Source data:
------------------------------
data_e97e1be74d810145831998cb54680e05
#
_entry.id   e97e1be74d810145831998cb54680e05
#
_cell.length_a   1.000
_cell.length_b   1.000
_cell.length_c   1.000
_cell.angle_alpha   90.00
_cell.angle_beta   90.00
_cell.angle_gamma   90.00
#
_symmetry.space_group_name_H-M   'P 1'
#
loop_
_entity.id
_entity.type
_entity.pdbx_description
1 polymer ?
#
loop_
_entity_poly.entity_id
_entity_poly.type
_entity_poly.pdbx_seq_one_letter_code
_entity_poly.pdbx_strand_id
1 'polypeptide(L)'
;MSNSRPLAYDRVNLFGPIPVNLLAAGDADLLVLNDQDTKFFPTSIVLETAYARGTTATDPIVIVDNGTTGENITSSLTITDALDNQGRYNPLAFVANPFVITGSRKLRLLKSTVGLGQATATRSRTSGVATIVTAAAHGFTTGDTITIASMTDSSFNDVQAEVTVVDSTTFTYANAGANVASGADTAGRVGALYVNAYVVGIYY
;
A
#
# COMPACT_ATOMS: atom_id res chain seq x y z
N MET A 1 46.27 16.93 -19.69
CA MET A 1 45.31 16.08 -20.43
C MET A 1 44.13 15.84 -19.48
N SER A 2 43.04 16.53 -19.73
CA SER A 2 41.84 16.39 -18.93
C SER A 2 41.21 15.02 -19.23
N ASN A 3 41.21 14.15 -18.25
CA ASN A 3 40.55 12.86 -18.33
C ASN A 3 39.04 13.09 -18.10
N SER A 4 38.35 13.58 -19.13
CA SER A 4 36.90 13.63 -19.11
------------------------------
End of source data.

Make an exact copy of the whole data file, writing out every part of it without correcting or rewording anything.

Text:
data_e97e1be74d810145831998cb54680e05
#
_entry.id   e97e1be74d810145831998cb54680e05
#
_cell.length_a   1.000
_cell.length_b   1.000
_cell.length_c   1.000
_cell.angle_alpha   90.00
_cell.angle_beta   90.00
_cell.angle_gamma   90.00
#
_symmetry.space_group_name_H-M   'P 1'
#
loop_
_entity.id
_entity.type
_entity.pdbx_description
1 polymer ?
#
loop_
_entity_poly.entity_id
_entity_poly.type
_entity_poly.pdbx_seq_one_letter_code
_entity_poly.pdbx_strand_id
1 'polypeptide(L)'
;MSNSRPLAYDRVNLFGPIPVNLLAAGDADLLVLNDQDTKFFPTSIVLETAYARGTTATDPIVIVDNGTTGENITSSLTITDALDNQGRYNPLAFVANPFVITGSRKLRLLKSTVGLGQATATRSRTSGVATIVTAAAHGFTTGDTITIASMTDSSFNDVQAEVTVVDSTTFTYANAGANVASGADTAGRVGALYVNAYVVGIYY
;
A
#
# COMPACT_ATOMS: atom_id res chain seq x y z
N MET A 1 46.27 16.93 -19.69
CA MET A 1 45.31 16.08 -20.43
C MET A 1 44.13 15.84 -19.48
N SER A 2 43.04 16.53 -19.73
CA SER A 2 41.84 16.39 -18.93
C SER A 2 41.21 15.02 -19.23
N ASN A 3 41.21 14.15 -18.25
CA ASN A 3 40.55 12.86 -18.33
C ASN A 3 39.04 13.09 -18.10
N SER A 4 38.35 13.58 -19.13
CA SER A 4 36.90 13.63 -19.11